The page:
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These were the top 10 scams in NY for 2019 – News – The Evening Tribune

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Scammers’ most damaging weapon was using the internet to steal money and personal information from customers in 2019, according to the complaints submitted to the state Attorney General’s Office.

The office collects complaints of fraud from residents and business owners throughout the state to keep track of scam trends and get law enforcement involved when necessary.

Here are 10 most common scams customers wrote formal complaints about in 2019.

1. Internet scams

Those include issues with service providers, data privacy and security, data breaches and fraud through internet manipulation.

This would include phishing emails, which appear to be from a legitimate source and coax the receiver to provide sensitive information.

Last year, DiBella’s Subs, which operates 47 stores across the U.S., announced that its computer systems were affected by a sophisticated data breach, potentially exposing information from up to 305,000 payment cards.

What you can do: Customers should be wary of pop-up computer messages asking them to call immediately about a computer virus, according to the Attorney General’s Office.

If you know you’ve given scammers access to your computer, run antivirus software and consider reformatting your computer. Apply security updates as soon as possible and change your passwords often.

The office received 4,436 complaints in this category in 2019.

2. Consumer scams

Scams could involve security systems, technology repairs, immigration services and consignment shops.

What you should know: Potential fraud between two businesses often comes in the form of business services.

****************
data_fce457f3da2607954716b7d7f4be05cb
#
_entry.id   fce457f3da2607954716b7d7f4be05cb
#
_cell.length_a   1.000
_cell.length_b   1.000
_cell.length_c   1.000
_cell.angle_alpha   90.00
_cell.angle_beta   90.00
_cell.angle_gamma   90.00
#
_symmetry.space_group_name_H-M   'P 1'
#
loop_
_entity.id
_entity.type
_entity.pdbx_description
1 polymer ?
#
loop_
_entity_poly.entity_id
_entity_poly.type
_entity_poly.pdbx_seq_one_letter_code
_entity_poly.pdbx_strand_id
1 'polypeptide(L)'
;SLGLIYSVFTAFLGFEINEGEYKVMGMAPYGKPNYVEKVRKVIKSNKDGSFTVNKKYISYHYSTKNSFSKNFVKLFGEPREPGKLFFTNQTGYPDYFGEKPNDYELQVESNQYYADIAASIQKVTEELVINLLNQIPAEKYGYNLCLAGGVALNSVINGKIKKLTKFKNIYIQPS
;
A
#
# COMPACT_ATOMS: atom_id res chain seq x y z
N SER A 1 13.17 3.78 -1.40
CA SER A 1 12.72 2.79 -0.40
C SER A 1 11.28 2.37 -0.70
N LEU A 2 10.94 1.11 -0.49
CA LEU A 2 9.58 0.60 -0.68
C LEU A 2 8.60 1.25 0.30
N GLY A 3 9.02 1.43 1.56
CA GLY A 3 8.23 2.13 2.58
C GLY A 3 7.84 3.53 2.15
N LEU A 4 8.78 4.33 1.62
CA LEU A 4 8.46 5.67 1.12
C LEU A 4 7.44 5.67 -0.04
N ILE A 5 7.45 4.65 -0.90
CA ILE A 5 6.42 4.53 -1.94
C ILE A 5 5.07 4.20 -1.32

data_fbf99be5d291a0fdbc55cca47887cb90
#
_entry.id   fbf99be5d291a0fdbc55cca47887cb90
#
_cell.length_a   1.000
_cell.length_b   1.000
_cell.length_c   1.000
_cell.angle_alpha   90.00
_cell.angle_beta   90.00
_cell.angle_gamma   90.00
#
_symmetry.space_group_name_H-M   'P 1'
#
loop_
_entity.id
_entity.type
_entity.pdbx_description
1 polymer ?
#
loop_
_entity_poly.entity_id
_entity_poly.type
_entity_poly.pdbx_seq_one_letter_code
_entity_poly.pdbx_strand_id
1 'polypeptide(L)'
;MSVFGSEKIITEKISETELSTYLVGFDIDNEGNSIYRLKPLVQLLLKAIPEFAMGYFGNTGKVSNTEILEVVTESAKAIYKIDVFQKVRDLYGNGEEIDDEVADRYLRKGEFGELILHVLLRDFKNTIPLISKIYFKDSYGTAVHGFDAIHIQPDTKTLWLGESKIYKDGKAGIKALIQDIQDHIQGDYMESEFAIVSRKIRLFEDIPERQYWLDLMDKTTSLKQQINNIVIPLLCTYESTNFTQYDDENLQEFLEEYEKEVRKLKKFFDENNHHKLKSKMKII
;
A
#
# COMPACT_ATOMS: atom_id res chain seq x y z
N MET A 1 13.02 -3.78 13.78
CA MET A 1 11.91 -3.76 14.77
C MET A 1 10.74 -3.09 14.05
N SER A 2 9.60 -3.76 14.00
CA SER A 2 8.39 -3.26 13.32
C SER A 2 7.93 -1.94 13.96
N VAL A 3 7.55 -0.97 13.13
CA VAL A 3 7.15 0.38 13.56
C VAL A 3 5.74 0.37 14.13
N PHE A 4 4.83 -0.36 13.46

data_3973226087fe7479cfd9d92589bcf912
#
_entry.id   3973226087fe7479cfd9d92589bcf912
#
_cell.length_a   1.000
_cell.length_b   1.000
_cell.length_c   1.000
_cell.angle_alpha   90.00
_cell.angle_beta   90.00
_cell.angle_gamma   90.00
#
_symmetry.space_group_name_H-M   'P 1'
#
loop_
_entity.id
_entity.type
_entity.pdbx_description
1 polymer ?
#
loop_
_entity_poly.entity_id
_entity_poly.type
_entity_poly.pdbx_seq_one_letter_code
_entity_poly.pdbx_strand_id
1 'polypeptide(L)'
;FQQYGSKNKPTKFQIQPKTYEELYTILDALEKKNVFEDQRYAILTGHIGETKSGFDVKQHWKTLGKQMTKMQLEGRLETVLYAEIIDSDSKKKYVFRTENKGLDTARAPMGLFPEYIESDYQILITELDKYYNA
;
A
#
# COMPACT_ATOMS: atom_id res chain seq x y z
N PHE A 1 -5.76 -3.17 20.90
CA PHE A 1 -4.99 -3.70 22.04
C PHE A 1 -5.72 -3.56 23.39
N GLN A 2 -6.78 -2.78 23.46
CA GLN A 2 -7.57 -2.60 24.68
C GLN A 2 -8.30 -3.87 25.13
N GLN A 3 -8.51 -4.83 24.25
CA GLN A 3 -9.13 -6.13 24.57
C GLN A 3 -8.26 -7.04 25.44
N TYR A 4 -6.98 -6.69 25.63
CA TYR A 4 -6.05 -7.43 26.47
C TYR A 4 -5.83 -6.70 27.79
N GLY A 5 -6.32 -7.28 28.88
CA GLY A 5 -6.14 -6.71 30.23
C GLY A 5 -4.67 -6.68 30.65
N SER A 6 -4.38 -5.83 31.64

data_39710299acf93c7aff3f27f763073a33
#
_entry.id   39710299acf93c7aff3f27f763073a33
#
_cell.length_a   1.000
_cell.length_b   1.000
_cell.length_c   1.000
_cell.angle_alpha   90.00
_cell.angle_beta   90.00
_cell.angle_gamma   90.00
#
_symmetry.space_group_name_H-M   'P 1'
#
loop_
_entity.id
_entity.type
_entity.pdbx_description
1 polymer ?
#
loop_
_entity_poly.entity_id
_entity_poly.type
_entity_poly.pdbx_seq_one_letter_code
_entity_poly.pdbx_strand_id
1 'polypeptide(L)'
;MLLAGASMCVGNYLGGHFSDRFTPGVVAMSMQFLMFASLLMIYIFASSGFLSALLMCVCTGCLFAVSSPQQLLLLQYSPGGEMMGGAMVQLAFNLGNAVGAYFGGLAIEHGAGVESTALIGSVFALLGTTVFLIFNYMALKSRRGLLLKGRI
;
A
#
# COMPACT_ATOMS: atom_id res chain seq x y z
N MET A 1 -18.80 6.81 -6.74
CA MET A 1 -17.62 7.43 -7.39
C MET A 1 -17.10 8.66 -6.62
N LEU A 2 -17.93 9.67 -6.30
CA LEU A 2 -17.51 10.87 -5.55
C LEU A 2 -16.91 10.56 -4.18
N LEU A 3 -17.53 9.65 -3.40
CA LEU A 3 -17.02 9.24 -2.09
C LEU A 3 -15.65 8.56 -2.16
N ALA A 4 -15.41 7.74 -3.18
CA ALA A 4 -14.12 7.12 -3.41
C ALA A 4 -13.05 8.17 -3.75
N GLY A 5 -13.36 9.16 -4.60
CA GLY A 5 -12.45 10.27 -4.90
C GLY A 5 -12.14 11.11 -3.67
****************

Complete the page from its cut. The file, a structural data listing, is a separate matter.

Food truck and restaurant owners from across the country complained to the Attorney General’s Office about M Design Vehicles, a Rochester-based food truck builder that often didn’t follow through on its contracts to construct food trucks, leaving customers out tens of thousands of dollars.

The complaints, collected by Democrat and Chronicle reporters through a Freedom of Information Law request, bolstered an investigation into M Design’s practices.

The office received 2,659 complaints of this type in 2019.

3. Automobiles

This includes buying, leasing and repairing vehicles, as well as service contracts and rental agreements.

Many residents are not familiar with the fine print in leasing or sale agreements, which gives untoward dealers an opportunity to bilk customers into paying out extra cash.

What you can do: Do not sign agreements that don’t have the numbers filled in, and check over your agreement to make sure there are no extra accessories or warranties present that you did not agree to or ask for. Ask for a copy of every document you sign.

There were 2,510 complaints of this type in 2019.

4. Landlord and tenant disputes

These include security deposit releases and tenant harassment.

Tenants in New York were granted a number of protections as part of new rent legislation last year.

What you should know: Landlords can only charge a maximum of $20 for a credit and background check before a lease is signed, and may only charge up to one month of rent for a security deposit or “advance payment.”

There are also additional protections for late fees and eviction.

There were 1,910 complaints about scams involving landlords and rent in 2019.

5. Utility companies and services